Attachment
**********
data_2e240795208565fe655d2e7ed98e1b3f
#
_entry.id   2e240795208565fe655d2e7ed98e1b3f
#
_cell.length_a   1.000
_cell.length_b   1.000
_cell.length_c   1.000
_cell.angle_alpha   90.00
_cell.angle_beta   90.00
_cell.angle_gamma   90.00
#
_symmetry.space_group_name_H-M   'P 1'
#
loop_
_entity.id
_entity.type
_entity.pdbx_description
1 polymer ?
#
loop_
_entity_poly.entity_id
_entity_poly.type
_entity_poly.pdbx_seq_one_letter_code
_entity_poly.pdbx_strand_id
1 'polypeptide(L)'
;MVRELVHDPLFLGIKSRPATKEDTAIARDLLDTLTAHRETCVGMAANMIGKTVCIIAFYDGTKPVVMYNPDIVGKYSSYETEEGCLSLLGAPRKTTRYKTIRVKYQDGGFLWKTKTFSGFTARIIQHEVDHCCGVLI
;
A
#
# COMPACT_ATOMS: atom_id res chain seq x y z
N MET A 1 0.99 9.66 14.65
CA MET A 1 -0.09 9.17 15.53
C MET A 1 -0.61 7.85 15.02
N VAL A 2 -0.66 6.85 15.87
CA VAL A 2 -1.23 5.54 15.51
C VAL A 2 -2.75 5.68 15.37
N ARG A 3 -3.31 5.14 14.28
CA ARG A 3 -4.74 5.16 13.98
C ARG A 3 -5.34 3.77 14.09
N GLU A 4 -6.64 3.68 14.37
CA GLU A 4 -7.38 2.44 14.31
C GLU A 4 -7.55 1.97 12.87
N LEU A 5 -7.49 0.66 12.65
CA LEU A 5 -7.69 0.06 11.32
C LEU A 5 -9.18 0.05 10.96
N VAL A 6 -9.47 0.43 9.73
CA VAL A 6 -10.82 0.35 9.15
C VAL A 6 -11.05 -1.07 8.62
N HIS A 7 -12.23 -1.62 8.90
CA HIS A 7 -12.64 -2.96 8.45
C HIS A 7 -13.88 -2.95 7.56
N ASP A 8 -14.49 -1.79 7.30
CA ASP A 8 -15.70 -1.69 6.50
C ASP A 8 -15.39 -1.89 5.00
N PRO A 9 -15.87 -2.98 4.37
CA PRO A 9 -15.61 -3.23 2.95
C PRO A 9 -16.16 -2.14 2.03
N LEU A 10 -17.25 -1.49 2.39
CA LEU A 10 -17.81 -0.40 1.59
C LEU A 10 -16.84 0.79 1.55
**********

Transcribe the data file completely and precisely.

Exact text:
data_2e240795208565fe655d2e7ed98e1b3f
#
_entry.id   2e240795208565fe655d2e7ed98e1b3f
#
_cell.length_a   1.000
_cell.length_b   1.000
_cell.length_c   1.000
_cell.angle_alpha   90.00
_cell.angle_beta   90.00
_cell.angle_gamma   90.00
#
_symmetry.space_group_name_H-M   'P 1'
#
loop_
_entity.id
_entity.type
_entity.pdbx_description
1 polymer ?
#
loop_
_entity_poly.entity_id
_entity_poly.type
_entity_poly.pdbx_seq_one_letter_code
_entity_poly.pdbx_strand_id
1 'polypeptide(L)'
;MVRELVHDPLFLGIKSRPATKEDTAIARDLLDTLTAHRETCVGMAANMIGKTVCIIAFYDGTKPVVMYNPDIVGKYSSYETEEGCLSLLGAPRKTTRYKTIRVKYQDGGFLWKTKTFSGFTARIIQHEVDHCCGVLI
;
A
#
# COMPACT_ATOMS: atom_id res chain seq x y z
N MET A 1 0.99 9.66 14.65
CA MET A 1 -0.09 9.17 15.53
C MET A 1 -0.61 7.85 15.02
N VAL A 2 -0.66 6.85 15.87
CA VAL A 2 -1.23 5.54 15.51
C VAL A 2 -2.75 5.68 15.37
N ARG A 3 -3.31 5.14 14.28
CA ARG A 3 -4.74 5.16 13.98
C ARG A 3 -5.34 3.77 14.09
N GLU A 4 -6.64 3.68 14.37
CA GLU A 4 -7.38 2.44 14.31
C GLU A 4 -7.55 1.97 12.87
N LEU A 5 -7.49 0.66 12.65
CA LEU A 5 -7.69 0.06 11.32
C LEU A 5 -9.18 0.05 10.96
N VAL A 6 -9.47 0.43 9.73
CA VAL A 6 -10.82 0.35 9.15
C VAL A 6 -11.05 -1.07 8.62
N HIS A 7 -12.23 -1.62 8.90
CA HIS A 7 -12.64 -2.96 8.45
C HIS A 7 -13.88 -2.95 7.56
N ASP A 8 -14.49 -1.79 7.30
CA ASP A 8 -15.70 -1.69 6.50
C ASP A 8 -15.39 -1.89 5.00
N PRO A 9 -15.87 -2.98 4.37
CA PRO A 9 -15.61 -3.23 2.95
C PRO A 9 -16.16 -2.14 2.03
N LEU A 10 -17.25 -1.49 2.39
CA LEU A 10 -17.81 -0.40 1.59
C LEU A 10 -16.84 0.79 1.55